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Film Mavericks in Action

New Hollywood, New Rhetoric, and Kenneth Burke

Alan Taylor

The book’s ambition is to uniquely yoke familiar histories of New Hollywood with aspects of critical theory that, since the 1950s, have embraced advances in the New Rhetoric as pioneered by literary theorist, philosopher, social analyst and educator Kenneth Burke (1897–1993). The study tracks the career arcs of Hollywood film directors Peter Bogdanovich, Martin Scorsese, Michael Cimino and Francis Ford Coppola whose productions are regarded as Burkean perspectives by incongruity. This analysis is contextualized within an overview that, from the 1920s to the present, considers Hollywood as a "languaged industry" that is grounded in Burkean principles of Order, identification, hierarchy, courtship and ambiguities of substance. The project is designed to serve the interests of colleagues and students in Rhetorical Theory, Film Education, Creative Writing, American Studies, Production Studies, and Film and Media Studies.

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8. Hollywood’s Postmodern Barnyard


Insofar as the individual is involved in conflict with other individuals or groups, the study of this same individual would fall under the head of Rhetoric…The Rhetoric must lead us through the Scramble, the Wrangle of the Market Place, the flurries and flare–ups of the Human Barnyard, the Give and Take, the wavering line of pressure and counterpressure, the Logomachy, the onus of ownership, the War of Nerves, the War (KB, RM, p. 23).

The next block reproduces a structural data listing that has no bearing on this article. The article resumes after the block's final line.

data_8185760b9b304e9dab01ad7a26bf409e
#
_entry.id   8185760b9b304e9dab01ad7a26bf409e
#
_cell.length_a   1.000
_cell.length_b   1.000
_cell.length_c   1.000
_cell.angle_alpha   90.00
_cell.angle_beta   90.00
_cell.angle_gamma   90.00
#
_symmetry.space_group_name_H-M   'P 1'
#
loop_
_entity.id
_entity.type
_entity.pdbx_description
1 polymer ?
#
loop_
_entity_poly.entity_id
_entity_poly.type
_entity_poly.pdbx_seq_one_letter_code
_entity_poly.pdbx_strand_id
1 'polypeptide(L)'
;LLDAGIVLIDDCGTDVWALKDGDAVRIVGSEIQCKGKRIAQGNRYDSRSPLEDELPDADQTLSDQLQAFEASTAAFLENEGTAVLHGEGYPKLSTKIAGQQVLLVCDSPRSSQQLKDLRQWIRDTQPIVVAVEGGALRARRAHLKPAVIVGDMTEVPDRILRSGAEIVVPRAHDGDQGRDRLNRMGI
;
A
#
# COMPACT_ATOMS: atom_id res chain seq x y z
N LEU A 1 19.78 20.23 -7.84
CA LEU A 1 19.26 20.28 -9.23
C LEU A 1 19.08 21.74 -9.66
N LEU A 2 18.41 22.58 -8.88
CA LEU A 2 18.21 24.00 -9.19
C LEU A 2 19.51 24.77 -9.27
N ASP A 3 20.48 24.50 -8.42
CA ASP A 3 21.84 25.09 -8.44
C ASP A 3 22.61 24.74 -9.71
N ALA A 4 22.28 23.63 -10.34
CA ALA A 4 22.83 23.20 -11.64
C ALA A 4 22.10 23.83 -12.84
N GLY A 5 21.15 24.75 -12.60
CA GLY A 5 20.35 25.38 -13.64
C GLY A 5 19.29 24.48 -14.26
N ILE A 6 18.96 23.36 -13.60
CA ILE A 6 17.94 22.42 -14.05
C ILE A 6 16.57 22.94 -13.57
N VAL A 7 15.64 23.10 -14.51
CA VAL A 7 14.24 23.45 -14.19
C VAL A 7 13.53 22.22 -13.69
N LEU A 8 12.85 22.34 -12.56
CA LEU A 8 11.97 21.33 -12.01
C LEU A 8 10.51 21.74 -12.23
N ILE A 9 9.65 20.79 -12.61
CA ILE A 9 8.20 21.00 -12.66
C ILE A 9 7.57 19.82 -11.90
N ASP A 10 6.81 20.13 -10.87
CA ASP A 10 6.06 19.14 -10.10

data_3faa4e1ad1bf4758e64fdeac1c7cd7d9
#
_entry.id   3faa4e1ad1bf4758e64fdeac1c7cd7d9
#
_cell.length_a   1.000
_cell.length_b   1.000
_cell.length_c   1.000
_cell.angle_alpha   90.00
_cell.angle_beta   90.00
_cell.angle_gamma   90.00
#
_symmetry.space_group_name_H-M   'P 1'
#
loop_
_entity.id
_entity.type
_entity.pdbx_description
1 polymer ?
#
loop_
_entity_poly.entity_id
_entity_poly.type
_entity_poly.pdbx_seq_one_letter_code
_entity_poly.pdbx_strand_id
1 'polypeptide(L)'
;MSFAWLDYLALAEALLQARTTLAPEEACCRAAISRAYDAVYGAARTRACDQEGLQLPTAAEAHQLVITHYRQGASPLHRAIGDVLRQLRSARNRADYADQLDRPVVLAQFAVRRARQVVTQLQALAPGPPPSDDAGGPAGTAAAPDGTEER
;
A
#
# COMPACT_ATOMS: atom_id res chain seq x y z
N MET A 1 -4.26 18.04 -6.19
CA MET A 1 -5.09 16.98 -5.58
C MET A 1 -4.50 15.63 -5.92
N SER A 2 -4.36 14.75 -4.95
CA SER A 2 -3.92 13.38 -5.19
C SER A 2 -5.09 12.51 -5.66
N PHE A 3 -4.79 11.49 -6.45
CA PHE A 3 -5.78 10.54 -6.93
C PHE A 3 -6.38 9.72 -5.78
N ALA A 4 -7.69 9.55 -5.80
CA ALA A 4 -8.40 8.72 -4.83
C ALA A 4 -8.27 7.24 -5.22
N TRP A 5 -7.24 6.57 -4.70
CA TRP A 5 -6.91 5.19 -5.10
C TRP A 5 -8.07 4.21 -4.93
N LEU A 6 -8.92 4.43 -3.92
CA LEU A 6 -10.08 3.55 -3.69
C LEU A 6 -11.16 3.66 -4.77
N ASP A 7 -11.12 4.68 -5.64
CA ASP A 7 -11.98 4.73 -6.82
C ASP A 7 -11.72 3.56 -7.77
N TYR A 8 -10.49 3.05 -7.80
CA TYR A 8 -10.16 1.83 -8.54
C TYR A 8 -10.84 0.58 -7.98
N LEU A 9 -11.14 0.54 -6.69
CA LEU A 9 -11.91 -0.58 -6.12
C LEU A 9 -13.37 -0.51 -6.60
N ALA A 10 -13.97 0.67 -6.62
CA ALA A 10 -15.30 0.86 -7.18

I argue that negotiated and collective authorship is an almost unavoidable and determining reality in contemporary film/television (Caldwell, 2004, p. 199).

As discussed in Chapter Seven, the business zeitgeist of 1980s Hollywood reflected reactionary national upheavals in politics and the economy as heralded by the Ronald Reagan administration. The working ethic in Hollywood accorded with a fail-safe managerial grip on production budgets. The expansion of multiplex cinemas coupled with the feverish reporting of weekend box office takings by a corporate press all focused press and film executive attention on a easy metrics that defined ‘success’. Just the mention of Heaven’s Gate was warning enough to creatives tempted from the cultural script. Peter Bogdanovich’s (1988) revision of Pieces of Time includes in its introduction perhaps the most pained representative anecdote of the time from one of our case study directors. At the age of

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